Student Aid Tied To US InfoSec Law

California Community Colleges Information Security CenterColleges in the U.S. are being held to the same legal standard for information security as banks and brokerage houses because they collect student financial data, making them financial services organizations in the eyes of the law.

As part of its annual student aid compliance audits, the U.S. Department of Education has begun requiring colleges to produce evidence of compliance with the Federal Information Security Modernization Act of 2014, also known as the Gramm-Leach-Bliley Act, or GLBA. GLBA is a consumer protection reform that controls how financial institutions handle the private information of individuals.

The law requires colleges to protect student financial aid records and information by following recommendations set out in NIST 800-171, a publication of the National Institute of Standards and Technology. The document specifies how institutions should set up their information systems and policies in order to ensure the long-term security of financial data.

Compliance Help For CCCs

To help the state’s community colleges with compliance, the California Community Colleges Information Security Center has begun reaching out to technology and administrative leaders to offer free security assessments.

“Requirement 3.12 of NIST 800-171 is ‘security assessment,’” said Jeff Holden, Chief Information Security Officer of the Information Security Center. Colleges or districts can request an assessment through an online form on the center’s website. Assessments involve analyzing information systems and policies to find any deficiencies, and make recommendations for remediation and ongoing controls. Findings from individual assessments are kept confidential to the district, Holden said.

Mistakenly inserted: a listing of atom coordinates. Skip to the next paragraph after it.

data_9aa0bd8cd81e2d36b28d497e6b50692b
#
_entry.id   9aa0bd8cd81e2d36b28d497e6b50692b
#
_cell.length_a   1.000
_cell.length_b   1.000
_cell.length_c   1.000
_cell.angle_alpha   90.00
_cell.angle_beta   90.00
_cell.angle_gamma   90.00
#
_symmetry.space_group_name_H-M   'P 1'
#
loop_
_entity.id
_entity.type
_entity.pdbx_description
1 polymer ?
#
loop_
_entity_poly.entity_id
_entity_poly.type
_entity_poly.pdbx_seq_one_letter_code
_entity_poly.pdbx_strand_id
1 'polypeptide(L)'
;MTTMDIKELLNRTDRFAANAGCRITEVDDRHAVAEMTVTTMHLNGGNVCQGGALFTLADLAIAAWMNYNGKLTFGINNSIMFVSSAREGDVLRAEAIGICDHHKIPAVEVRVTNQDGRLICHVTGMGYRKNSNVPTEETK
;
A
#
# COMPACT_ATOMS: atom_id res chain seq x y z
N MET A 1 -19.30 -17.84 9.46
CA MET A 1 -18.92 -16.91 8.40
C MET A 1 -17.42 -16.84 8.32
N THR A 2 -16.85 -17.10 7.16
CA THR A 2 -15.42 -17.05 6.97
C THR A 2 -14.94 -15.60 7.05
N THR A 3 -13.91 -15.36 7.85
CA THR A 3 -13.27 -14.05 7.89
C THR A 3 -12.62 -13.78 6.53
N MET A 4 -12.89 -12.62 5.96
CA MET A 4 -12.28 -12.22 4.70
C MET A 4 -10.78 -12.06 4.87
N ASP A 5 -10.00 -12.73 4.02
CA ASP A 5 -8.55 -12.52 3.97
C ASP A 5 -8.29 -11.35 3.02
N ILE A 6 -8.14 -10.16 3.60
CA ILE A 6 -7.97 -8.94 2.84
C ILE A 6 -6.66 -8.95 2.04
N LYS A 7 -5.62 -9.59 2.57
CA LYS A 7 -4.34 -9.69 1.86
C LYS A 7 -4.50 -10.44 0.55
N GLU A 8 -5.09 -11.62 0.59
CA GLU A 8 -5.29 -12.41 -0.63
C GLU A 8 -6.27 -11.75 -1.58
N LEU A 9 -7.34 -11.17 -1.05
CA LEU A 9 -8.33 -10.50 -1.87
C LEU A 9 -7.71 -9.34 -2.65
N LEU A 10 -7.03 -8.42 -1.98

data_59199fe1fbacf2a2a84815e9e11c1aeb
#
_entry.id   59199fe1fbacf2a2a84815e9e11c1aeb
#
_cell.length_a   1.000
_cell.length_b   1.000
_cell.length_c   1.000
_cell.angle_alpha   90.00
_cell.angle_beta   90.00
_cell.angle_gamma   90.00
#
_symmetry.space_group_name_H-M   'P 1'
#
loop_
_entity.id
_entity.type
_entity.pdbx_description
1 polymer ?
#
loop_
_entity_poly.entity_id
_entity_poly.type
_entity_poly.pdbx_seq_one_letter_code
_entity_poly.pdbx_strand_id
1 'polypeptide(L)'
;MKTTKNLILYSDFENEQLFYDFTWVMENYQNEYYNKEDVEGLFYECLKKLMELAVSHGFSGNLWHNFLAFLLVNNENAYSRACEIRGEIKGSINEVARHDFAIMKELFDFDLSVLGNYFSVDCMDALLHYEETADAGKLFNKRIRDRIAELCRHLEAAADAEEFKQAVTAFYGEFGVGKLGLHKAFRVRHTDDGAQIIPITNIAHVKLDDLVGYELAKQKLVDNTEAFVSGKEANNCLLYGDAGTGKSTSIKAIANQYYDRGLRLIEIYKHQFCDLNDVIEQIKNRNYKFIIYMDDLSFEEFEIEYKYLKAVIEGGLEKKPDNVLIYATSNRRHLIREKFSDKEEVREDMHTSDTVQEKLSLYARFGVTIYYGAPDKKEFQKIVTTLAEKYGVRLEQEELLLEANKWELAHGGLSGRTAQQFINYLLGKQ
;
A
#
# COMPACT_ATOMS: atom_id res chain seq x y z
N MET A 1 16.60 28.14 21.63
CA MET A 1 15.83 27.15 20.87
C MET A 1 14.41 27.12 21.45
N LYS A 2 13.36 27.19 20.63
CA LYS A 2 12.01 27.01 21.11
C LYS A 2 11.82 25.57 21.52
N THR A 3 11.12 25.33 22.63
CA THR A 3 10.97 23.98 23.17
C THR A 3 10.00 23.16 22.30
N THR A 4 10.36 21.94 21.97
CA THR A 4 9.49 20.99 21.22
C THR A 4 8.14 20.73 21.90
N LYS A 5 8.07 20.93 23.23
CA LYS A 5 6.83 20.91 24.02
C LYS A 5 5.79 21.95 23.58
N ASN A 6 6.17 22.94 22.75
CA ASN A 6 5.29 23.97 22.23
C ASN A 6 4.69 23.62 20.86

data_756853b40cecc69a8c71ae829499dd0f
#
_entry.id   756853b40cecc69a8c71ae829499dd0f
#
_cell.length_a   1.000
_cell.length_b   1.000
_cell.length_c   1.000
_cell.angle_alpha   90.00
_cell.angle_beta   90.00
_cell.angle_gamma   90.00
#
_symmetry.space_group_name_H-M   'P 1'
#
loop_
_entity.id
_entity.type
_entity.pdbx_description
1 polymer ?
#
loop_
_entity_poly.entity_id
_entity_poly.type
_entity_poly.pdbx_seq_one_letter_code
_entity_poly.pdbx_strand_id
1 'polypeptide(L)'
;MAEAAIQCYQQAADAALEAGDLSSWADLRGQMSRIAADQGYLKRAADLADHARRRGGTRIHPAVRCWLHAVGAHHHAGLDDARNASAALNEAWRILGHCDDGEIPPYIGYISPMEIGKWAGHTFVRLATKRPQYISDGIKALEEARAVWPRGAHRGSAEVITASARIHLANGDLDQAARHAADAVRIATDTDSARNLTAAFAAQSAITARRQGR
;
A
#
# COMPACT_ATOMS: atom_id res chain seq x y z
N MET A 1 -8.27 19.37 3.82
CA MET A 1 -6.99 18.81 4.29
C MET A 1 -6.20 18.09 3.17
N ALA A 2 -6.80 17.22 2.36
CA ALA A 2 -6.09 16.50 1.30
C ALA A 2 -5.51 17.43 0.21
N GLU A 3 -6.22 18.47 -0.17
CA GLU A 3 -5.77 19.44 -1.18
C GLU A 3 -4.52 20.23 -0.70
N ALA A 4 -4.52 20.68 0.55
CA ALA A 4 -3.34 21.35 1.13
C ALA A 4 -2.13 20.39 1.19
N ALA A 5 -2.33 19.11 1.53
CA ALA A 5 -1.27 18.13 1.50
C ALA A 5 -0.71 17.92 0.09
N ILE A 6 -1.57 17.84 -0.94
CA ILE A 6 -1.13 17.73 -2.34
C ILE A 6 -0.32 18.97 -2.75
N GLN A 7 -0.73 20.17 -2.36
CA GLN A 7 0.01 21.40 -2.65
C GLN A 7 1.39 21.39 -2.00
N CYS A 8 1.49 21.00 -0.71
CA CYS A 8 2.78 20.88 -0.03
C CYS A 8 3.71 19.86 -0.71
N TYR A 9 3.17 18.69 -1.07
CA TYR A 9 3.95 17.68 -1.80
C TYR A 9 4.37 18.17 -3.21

Specific Security Needs Addressed

The Information Security Center is fully funded by the Chancellor’s Office to provide information security services and resources at no cost to colleges, systemwide. In fact, according to Holden, the center has assembled its extensive menu of services to address specific requirements outlined in NIST 800-171.

Among these are security awareness training for college and district employees; security standards and policy templates that colleges or districts can customize; and vulnerability management to discover security risks in the network and recommend actions.

The center has also published a white paper that explains the information security needs of the colleges and describes the resources available to help college leaders ensure their systems are secure. Visit the Information Security Center at CCCSecurityCenter.org to learn more.

For information about GLBA requirements for colleges, read the U.S. Department of Education’s Dear Colleague letter, and download the NIST 800-171 publication.


Crista Souza is the TechEDge News Editor